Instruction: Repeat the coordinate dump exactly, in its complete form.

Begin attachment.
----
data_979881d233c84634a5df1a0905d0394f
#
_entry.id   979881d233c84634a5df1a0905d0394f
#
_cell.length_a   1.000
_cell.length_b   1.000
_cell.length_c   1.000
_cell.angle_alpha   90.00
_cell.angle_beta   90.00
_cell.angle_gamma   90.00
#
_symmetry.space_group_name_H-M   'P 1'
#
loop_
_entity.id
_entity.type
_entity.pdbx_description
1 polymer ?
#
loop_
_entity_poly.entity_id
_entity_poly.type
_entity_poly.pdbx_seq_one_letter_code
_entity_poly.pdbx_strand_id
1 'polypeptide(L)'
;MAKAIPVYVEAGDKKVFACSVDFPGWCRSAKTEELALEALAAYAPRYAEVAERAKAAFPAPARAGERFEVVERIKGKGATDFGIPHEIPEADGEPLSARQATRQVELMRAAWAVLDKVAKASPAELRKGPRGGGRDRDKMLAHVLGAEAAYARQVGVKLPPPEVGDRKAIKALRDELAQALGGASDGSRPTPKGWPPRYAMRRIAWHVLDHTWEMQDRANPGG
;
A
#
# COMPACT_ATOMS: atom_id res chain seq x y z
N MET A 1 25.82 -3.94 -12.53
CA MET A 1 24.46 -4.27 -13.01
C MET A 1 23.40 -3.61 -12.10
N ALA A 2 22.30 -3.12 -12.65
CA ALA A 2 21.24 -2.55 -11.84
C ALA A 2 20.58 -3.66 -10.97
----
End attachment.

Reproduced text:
data_979881d233c84634a5df1a0905d0394f
#
_entry.id   979881d233c84634a5df1a0905d0394f
#
_cell.length_a   1.000
_cell.length_b   1.000
_cell.length_c   1.000
_cell.angle_alpha   90.00
_cell.angle_beta   90.00
_cell.angle_gamma   90.00
#
_symmetry.space_group_name_H-M   'P 1'
#
loop_
_entity.id
_entity.type
_entity.pdbx_description
1 polymer ?
#
loop_
_entity_poly.entity_id
_entity_poly.type
_entity_poly.pdbx_seq_one_letter_code
_entity_poly.pdbx_strand_id
1 'polypeptide(L)'
;MAKAIPVYVEAGDKKVFACSVDFPGWCRSAKTEELALEALAAYAPRYAEVAERAKAAFPAPARAGERFEVVERIKGKGATDFGIPHEIPEADGEPLSARQATRQVELMRAAWAVLDKVAKASPAELRKGPRGGGRDRDKMLAHVLGAEAAYARQVGVKLPPPEVGDRKAIKALRDELAQALGGASDGSRPTPKGWPPRYAMRRIAWHVLDHTWEMQDRANPGG
;
A
#
# COMPACT_ATOMS: atom_id res chain seq x y z
N MET A 1 25.82 -3.94 -12.53
CA MET A 1 24.46 -4.27 -13.01
C MET A 1 23.40 -3.61 -12.10
N ALA A 2 22.30 -3.12 -12.65
CA ALA A 2 21.24 -2.55 -11.84
C ALA A 2 20.58 -3.66 -10.97